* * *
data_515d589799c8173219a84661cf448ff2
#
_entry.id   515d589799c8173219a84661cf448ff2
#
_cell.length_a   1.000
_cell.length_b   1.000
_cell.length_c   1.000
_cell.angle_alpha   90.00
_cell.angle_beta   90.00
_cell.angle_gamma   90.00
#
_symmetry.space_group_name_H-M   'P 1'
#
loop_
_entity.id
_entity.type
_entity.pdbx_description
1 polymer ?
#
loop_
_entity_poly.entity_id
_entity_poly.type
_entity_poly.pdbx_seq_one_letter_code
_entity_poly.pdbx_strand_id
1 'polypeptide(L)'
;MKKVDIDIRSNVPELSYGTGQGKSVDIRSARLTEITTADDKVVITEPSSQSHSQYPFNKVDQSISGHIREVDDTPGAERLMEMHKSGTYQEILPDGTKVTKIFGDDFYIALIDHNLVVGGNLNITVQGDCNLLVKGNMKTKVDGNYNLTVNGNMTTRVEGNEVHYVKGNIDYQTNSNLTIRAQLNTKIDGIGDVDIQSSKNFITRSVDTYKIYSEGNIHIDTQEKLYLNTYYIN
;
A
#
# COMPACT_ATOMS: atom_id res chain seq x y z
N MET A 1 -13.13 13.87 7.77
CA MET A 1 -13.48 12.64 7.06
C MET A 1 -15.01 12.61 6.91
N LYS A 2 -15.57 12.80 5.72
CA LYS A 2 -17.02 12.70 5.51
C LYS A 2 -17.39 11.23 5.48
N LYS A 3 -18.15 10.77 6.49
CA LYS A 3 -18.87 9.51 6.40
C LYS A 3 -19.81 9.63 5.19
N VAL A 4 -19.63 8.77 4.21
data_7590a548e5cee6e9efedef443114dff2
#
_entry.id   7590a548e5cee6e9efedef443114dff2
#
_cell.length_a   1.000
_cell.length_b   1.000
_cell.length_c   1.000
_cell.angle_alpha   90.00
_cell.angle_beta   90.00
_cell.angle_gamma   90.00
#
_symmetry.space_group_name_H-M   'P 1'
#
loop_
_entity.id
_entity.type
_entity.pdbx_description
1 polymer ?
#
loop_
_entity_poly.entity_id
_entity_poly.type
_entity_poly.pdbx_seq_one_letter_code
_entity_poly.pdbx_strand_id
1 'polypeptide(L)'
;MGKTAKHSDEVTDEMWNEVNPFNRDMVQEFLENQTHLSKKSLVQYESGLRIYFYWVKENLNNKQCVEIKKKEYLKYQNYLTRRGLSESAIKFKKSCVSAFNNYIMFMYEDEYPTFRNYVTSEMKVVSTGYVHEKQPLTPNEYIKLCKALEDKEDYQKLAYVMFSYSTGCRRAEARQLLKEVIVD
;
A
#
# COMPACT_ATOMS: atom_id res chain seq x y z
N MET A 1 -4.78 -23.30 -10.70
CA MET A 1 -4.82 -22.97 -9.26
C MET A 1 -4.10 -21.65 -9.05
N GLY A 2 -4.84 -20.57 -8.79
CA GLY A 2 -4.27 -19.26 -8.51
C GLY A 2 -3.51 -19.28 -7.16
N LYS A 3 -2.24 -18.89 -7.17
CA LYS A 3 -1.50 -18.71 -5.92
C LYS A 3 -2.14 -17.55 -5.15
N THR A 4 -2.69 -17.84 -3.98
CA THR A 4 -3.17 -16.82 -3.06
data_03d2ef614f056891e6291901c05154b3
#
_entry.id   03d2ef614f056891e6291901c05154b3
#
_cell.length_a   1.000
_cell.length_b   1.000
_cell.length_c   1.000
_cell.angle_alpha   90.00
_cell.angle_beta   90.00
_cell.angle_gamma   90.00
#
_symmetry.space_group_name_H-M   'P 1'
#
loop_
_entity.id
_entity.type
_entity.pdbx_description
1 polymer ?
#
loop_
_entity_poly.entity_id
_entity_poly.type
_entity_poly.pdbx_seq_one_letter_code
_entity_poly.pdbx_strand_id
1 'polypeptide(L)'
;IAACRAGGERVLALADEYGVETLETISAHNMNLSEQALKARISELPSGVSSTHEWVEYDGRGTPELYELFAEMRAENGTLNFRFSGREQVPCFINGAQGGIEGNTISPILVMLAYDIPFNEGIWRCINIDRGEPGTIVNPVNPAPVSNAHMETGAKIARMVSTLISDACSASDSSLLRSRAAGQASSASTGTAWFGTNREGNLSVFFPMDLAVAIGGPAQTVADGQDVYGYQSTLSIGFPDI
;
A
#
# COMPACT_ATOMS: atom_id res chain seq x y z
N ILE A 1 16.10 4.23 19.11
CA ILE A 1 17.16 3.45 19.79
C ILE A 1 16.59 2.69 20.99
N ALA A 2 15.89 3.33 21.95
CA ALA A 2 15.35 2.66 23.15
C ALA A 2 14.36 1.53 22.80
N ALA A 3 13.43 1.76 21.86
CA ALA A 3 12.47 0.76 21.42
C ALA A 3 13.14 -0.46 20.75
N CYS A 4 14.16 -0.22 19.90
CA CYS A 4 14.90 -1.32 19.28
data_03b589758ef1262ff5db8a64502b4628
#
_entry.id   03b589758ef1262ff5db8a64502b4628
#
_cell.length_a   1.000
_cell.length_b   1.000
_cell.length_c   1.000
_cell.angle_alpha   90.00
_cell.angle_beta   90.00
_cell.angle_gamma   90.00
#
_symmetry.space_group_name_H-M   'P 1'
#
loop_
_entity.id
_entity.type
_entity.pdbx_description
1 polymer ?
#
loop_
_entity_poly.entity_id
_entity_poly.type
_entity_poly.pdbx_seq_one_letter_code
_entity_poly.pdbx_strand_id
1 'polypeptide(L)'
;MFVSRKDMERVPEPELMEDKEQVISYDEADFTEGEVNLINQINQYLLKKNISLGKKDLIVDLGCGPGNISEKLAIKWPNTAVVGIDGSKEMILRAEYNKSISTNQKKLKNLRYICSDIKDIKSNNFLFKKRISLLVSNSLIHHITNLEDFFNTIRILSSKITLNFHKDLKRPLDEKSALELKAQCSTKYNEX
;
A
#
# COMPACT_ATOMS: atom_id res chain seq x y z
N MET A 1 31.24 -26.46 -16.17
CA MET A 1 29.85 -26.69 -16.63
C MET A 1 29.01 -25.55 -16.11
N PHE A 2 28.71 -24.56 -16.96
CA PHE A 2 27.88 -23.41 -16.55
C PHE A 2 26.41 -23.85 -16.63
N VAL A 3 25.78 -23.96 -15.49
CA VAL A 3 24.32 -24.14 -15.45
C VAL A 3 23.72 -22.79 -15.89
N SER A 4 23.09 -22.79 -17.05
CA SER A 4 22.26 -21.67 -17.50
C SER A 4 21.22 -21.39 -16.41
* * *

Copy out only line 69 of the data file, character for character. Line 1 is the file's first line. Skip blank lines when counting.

#